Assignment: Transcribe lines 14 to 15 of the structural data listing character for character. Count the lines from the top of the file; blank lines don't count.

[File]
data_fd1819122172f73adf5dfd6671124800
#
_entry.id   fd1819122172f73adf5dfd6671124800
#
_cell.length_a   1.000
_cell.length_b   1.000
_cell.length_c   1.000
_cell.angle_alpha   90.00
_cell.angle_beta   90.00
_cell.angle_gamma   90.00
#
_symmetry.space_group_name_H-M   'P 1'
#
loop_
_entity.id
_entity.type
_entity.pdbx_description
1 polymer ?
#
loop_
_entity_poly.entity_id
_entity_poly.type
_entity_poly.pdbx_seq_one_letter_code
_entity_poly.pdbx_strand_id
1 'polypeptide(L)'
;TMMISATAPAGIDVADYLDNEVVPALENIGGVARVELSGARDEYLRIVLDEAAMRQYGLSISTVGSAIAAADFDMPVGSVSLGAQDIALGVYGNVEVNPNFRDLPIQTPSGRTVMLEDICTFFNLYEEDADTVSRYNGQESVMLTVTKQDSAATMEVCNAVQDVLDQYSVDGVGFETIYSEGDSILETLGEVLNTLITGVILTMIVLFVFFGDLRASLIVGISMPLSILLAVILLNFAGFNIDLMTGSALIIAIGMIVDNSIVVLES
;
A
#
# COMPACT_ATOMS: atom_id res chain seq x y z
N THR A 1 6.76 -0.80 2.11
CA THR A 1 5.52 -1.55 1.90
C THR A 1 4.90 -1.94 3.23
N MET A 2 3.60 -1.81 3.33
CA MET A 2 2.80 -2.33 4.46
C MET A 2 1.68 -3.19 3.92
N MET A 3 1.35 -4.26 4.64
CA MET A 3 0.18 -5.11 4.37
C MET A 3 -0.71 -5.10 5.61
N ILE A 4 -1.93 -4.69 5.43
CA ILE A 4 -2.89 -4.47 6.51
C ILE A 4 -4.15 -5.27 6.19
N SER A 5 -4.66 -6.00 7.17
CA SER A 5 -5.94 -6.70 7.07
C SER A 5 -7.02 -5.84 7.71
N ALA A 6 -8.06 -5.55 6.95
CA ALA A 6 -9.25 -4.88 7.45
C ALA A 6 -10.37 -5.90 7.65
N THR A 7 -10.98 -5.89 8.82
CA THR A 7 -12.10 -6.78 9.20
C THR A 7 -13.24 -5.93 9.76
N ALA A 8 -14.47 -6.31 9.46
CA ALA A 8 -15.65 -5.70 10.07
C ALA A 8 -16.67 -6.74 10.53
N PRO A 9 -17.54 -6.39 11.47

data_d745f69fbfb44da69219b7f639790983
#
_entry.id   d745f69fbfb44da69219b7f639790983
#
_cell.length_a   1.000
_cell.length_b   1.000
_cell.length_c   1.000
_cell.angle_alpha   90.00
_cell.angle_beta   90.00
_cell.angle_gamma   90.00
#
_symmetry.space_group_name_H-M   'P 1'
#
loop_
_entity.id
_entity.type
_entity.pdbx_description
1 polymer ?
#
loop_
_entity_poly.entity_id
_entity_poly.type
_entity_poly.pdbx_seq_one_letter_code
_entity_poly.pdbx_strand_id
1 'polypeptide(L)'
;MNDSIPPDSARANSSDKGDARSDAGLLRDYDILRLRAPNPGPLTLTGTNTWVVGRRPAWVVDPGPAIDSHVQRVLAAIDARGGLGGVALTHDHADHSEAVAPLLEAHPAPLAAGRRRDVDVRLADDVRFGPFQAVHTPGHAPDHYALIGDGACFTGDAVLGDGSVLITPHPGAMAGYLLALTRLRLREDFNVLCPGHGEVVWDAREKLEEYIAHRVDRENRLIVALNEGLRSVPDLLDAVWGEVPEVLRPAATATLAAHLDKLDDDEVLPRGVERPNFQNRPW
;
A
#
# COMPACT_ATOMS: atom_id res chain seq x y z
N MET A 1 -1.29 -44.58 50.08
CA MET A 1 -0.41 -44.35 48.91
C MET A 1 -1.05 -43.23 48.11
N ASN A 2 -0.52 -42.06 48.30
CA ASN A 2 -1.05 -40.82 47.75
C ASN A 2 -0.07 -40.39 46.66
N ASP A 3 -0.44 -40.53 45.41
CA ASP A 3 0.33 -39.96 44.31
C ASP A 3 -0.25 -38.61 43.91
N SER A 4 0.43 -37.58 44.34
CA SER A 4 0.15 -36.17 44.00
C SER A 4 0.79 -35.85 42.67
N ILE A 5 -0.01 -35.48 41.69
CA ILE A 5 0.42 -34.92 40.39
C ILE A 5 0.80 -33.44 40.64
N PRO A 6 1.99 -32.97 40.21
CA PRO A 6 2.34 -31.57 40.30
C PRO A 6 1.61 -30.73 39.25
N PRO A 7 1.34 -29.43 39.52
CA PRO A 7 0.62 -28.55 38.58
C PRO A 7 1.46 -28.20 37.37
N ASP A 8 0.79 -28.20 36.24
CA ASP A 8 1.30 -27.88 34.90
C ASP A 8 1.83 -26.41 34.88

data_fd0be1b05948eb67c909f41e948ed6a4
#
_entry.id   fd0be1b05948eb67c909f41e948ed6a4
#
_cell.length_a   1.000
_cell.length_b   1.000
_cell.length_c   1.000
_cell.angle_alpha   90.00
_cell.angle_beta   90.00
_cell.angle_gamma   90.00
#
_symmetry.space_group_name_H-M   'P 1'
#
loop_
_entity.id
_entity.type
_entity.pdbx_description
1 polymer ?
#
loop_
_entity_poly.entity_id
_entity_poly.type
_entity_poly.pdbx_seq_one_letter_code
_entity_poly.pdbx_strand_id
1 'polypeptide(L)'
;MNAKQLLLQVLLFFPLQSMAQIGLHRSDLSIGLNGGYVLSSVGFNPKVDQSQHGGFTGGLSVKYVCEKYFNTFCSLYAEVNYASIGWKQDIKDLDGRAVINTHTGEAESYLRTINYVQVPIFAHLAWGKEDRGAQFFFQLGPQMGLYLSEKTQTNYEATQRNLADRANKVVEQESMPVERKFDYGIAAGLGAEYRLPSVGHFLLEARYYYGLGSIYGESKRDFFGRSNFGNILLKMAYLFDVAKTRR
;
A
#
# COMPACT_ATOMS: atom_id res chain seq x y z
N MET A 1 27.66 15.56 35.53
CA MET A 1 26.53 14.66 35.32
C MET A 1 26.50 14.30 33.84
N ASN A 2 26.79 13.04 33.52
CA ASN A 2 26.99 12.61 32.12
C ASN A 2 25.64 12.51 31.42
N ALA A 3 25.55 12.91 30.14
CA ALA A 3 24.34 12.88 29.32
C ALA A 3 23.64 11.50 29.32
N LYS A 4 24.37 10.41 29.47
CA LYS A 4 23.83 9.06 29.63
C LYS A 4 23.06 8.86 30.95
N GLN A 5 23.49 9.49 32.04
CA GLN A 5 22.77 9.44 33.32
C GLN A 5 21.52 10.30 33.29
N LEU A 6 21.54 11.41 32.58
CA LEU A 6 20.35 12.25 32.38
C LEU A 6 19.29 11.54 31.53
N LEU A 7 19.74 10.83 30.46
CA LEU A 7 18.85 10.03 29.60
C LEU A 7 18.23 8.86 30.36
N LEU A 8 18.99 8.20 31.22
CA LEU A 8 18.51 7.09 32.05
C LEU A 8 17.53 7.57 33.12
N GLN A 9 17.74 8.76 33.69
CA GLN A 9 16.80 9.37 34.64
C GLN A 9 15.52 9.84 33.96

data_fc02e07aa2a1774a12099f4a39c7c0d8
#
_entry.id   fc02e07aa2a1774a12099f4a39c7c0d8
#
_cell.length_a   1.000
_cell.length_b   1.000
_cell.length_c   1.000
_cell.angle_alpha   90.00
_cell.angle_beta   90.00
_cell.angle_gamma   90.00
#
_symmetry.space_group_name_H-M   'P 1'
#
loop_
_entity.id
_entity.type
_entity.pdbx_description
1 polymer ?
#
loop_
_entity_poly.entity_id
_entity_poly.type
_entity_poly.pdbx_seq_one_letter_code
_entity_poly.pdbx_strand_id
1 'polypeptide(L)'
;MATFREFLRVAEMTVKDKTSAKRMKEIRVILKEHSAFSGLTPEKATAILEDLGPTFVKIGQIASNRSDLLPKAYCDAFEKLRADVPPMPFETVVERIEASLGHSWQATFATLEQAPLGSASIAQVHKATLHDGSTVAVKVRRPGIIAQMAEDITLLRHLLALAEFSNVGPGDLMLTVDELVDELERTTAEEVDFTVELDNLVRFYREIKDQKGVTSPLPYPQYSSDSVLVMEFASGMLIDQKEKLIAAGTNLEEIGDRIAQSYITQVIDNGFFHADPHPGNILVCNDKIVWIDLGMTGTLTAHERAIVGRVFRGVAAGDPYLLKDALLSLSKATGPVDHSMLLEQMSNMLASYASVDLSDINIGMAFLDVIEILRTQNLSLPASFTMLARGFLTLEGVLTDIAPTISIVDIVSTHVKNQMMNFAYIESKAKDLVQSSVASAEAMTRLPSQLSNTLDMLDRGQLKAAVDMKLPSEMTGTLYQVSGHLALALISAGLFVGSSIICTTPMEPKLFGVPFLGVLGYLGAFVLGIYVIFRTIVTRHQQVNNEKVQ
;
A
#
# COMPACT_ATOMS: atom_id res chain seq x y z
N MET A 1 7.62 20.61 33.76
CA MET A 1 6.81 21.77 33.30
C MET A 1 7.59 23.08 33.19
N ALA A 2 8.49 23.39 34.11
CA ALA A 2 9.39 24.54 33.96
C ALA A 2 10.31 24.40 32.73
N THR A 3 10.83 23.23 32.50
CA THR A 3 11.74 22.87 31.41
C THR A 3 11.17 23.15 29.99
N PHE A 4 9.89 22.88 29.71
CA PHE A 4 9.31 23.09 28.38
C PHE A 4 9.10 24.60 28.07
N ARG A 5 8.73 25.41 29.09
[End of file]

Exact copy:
loop_
_entity.id